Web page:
Δευτέρα, 30 Σεπτεμβρίου 2013

Victimization and Depression in adolescence: Gender Differences

Peer victimization, in the broadest sense, has been conceptualized in the literature as hurtful behaviors committed by peers. Peer victimization includes experiences of peer harassment and aggression (e.g., hitting, teasing, ignoring, and threatening), as well as bullying, which involves all of the same negative behaviors as peer harassment and aggression, but with a pattern that is repetitious, intentionally hurtful, and involves a power differential between bully and victim.
Whether defined as harassment, aggression, or bullying, peer victimization has consistently demonstrated negative associations with academic, emotional, and social functioning. Specifically, victimization has been associated with higher levels of internalizing distress, such as depression and anxiety. The relationship between peers and their experiences, both in childhood and in early adolescence, receiving considerable importance since they can contribute to the formation of identity in late adolescence and early adulthood. We have seen, unfortunately, many cases in Europe in general and in Cyprus today, particularly, of school violence, which a large part of it regards the bullying and victimization.
The victimization and bullying are widespread phenomena in students of all ages and all levels of classes, from primary school to high school .


The victimization described as the acceptance of deliberate and systematic violence that species from one or more individuals who qualify as perpetrators (bullies)
The negative effects of peer victimization are well documented. Depression and poor psycho-social adjustment are some of the symptoms that are associated with peer victimization. Depression has been found to be the most common correlate of peer victimization. Research findings show that depression in children cannot be easily recognizably because often coexists with other problems, perhaps more obvious, such as conduct disorder.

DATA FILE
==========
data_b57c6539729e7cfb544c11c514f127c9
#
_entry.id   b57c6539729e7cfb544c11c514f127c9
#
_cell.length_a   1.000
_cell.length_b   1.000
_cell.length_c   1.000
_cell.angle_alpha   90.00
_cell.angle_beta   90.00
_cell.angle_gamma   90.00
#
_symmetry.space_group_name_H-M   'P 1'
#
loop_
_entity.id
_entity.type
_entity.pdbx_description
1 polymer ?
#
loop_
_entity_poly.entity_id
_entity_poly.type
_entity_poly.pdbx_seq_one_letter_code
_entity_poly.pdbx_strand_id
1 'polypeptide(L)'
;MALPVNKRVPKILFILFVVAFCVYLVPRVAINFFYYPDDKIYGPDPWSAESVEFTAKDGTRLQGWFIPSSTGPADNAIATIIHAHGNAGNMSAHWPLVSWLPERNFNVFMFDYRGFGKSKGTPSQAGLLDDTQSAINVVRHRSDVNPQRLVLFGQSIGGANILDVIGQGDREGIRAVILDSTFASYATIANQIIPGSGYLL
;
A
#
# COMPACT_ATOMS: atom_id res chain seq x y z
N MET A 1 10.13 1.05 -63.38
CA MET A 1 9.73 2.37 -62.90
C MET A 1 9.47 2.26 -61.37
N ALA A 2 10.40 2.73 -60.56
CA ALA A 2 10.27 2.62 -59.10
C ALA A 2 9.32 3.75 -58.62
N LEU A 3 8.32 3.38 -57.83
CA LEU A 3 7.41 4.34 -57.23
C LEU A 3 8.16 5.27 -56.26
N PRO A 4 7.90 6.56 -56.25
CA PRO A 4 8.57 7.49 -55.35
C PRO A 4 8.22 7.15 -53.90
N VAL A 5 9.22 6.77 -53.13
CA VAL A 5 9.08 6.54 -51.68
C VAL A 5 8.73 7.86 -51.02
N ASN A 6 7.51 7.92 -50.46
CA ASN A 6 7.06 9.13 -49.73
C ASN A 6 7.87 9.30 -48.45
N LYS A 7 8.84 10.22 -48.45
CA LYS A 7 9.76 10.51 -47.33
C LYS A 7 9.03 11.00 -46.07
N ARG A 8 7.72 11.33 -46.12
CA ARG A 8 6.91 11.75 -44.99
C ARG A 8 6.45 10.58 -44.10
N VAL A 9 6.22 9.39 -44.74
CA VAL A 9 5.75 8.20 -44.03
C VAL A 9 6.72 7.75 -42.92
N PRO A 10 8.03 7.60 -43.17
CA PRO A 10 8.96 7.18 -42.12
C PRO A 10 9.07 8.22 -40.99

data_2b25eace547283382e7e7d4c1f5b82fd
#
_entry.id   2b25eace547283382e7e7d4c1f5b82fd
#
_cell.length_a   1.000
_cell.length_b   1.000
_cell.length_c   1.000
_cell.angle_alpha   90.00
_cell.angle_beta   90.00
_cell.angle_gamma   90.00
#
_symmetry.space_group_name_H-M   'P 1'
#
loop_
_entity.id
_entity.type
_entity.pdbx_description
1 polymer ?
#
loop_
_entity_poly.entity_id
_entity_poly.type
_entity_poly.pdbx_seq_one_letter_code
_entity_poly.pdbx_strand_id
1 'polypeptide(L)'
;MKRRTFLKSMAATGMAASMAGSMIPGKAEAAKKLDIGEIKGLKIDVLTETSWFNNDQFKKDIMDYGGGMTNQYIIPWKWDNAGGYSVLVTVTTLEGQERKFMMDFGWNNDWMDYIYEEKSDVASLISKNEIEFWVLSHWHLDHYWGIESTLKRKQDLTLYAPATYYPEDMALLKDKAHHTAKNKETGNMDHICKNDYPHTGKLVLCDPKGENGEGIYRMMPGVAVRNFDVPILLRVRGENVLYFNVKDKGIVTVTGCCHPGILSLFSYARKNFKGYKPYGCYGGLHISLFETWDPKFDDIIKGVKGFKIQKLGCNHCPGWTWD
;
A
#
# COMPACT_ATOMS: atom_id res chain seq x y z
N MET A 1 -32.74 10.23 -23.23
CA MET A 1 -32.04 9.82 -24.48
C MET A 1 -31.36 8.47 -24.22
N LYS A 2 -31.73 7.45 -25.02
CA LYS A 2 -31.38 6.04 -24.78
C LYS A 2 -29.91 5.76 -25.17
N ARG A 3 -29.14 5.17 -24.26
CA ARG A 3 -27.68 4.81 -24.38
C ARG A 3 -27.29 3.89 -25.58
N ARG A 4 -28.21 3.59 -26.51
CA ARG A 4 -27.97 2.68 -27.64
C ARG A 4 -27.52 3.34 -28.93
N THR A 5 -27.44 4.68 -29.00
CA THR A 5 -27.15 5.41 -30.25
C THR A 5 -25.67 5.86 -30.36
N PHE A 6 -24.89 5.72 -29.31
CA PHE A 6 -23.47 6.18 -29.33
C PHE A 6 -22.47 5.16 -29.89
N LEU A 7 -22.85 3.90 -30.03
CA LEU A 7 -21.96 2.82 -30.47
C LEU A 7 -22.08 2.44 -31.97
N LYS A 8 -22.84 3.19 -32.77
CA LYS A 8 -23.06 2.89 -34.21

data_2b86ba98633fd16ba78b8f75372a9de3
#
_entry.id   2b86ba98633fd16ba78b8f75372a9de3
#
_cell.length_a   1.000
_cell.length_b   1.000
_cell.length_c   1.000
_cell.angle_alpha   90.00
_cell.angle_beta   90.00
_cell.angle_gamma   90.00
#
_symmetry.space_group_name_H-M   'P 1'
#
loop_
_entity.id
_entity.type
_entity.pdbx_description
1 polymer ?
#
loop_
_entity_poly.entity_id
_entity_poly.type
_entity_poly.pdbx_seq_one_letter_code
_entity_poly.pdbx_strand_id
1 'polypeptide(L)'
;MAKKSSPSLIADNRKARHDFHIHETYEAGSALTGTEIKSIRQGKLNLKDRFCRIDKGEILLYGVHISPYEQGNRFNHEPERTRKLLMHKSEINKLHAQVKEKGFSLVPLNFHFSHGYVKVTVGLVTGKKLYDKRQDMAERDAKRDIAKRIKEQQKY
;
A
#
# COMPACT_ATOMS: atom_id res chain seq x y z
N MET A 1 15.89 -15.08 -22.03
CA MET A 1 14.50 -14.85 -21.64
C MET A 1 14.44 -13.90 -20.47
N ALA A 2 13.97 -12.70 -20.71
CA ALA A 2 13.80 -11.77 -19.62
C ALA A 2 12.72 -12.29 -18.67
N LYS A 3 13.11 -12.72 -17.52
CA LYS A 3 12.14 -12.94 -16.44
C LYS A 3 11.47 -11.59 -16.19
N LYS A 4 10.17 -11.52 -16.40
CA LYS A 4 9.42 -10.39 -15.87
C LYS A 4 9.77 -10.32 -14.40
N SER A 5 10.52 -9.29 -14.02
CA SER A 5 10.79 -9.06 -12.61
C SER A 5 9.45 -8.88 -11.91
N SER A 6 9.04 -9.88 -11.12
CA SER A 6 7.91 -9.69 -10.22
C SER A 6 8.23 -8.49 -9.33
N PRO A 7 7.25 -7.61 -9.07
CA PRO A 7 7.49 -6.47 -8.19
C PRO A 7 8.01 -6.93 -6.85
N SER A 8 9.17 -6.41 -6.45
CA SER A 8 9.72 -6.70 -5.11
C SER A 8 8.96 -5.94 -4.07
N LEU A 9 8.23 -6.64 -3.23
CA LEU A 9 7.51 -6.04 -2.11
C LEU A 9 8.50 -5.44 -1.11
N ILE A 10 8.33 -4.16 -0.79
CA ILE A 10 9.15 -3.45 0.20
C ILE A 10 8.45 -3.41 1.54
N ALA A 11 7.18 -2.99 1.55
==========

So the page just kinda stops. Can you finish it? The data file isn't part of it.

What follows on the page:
Adolescents with depression are most likely to present verbal externalization of feelings. The steep and sudden mood swings, their negative behavior and the removal of their school duties are some signs of depression in teens. Moreover, adolescents with depression often make negative evaluation of them and have low self-esteem .
The sector, however, in which children and adolescents are particularly vulnerable to depression, is social. These children often complain that they have friends and they are not loved and accept clients from their peers and unfortunately sometimes this perception reflects the reality.

Previous studies demonstrate that, as a group, boys exhibit significantly higher levels of aggression than do girls and that boys are more likely to be involved in peer aggression and victimization than girls. Not surprisingly, these findings have been interpreted as an overall lack of aggressiveness in girls' peer interactions.
 However, an alternative explanation is that the forms of aggression assessed in past research are more salient for boys than for girls. If so, young females may exhibit unique forms of aggression, forms that have been overlooked in past research.
Generally, the research into bullying and victimization focus on prominent use of aggression, such as physical violence. More recent studies have focused on a more social form of aggression, more indirect and less visible.
In contrast to physical violence, which causes physical injury or the threat of such to victims, indirect aggression damages mainly through dissolution or fear of dissolution of relationships (exclusion from the group or break friendship.

 Girls are more likely to use indirect type of aggressive behavior, such as verbal, because such aggression causes damage to targets that are particularly important for girls.